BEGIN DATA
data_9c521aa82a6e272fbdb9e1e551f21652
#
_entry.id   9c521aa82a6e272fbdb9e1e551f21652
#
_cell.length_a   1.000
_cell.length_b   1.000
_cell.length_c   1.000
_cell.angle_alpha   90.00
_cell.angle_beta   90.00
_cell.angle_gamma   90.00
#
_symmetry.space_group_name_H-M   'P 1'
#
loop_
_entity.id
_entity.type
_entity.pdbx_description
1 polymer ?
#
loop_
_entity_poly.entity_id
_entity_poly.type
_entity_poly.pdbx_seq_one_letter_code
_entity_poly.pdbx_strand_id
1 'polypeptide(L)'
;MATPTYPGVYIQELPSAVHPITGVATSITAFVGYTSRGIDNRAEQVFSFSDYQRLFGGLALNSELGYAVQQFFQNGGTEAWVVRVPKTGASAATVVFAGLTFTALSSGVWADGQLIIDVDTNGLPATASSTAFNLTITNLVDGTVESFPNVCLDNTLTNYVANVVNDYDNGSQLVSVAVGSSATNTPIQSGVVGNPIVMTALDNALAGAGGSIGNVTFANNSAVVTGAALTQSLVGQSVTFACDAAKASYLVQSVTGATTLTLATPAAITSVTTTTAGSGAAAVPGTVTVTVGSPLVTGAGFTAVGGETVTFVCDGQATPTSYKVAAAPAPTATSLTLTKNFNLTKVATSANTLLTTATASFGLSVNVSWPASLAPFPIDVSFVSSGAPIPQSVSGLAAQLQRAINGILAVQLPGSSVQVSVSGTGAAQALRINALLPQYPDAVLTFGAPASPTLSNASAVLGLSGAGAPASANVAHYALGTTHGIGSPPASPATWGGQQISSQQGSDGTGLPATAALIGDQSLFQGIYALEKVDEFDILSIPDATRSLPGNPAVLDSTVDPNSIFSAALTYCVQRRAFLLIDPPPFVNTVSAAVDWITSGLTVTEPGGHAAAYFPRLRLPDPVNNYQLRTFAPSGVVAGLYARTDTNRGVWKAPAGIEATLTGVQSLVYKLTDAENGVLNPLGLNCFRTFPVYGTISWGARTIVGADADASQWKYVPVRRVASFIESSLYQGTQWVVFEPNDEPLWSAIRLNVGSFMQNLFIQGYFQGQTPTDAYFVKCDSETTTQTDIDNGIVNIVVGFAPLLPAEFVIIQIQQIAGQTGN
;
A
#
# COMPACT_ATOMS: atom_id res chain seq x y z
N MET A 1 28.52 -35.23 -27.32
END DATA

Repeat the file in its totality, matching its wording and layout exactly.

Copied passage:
data_9c521aa82a6e272fbdb9e1e551f21652
#
_entry.id   9c521aa82a6e272fbdb9e1e551f21652
#
_cell.length_a   1.000
_cell.length_b   1.000
_cell.length_c   1.000
_cell.angle_alpha   90.00
_cell.angle_beta   90.00
_cell.angle_gamma   90.00
#
_symmetry.space_group_name_H-M   'P 1'
#
loop_
_entity.id
_entity.type
_entity.pdbx_description
1 polymer ?
#
loop_
_entity_poly.entity_id
_entity_poly.type
_entity_poly.pdbx_seq_one_letter_code
_entity_poly.pdbx_strand_id
1 'polypeptide(L)'
;MATPTYPGVYIQELPSAVHPITGVATSITAFVGYTSRGIDNRAEQVFSFSDYQRLFGGLALNSELGYAVQQFFQNGGTEAWVVRVPKTGASAATVVFAGLTFTALSSGVWADGQLIIDVDTNGLPATASSTAFNLTITNLVDGTVESFPNVCLDNTLTNYVANVVNDYDNGSQLVSVAVGSSATNTPIQSGVVGNPIVMTALDNALAGAGGSIGNVTFANNSAVVTGAALTQSLVGQSVTFACDAAKASYLVQSVTGATTLTLATPAAITSVTTTTAGSGAAAVPGTVTVTVGSPLVTGAGFTAVGGETVTFVCDGQATPTSYKVAAAPAPTATSLTLTKNFNLTKVATSANTLLTTATASFGLSVNVSWPASLAPFPIDVSFVSSGAPIPQSVSGLAAQLQRAINGILAVQLPGSSVQVSVSGTGAAQALRINALLPQYPDAVLTFGAPASPTLSNASAVLGLSGAGAPASANVAHYALGTTHGIGSPPASPATWGGQQISSQQGSDGTGLPATAALIGDQSLFQGIYALEKVDEFDILSIPDATRSLPGNPAVLDSTVDPNSIFSAALTYCVQRRAFLLIDPPPFVNTVSAAVDWITSGLTVTEPGGHAAAYFPRLRLPDPVNNYQLRTFAPSGVVAGLYARTDTNRGVWKAPAGIEATLTGVQSLVYKLTDAENGVLNPLGLNCFRTFPVYGTISWGARTIVGADADASQWKYVPVRRVASFIESSLYQGTQWVVFEPNDEPLWSAIRLNVGSFMQNLFIQGYFQGQTPTDAYFVKCDSETTTQTDIDNGIVNIVVGFAPLLPAEFVIIQIQQIAGQTGN
;
A
#
# COMPACT_ATOMS: atom_id res chain seq x y z
N MET A 1 28.52 -35.23 -27.32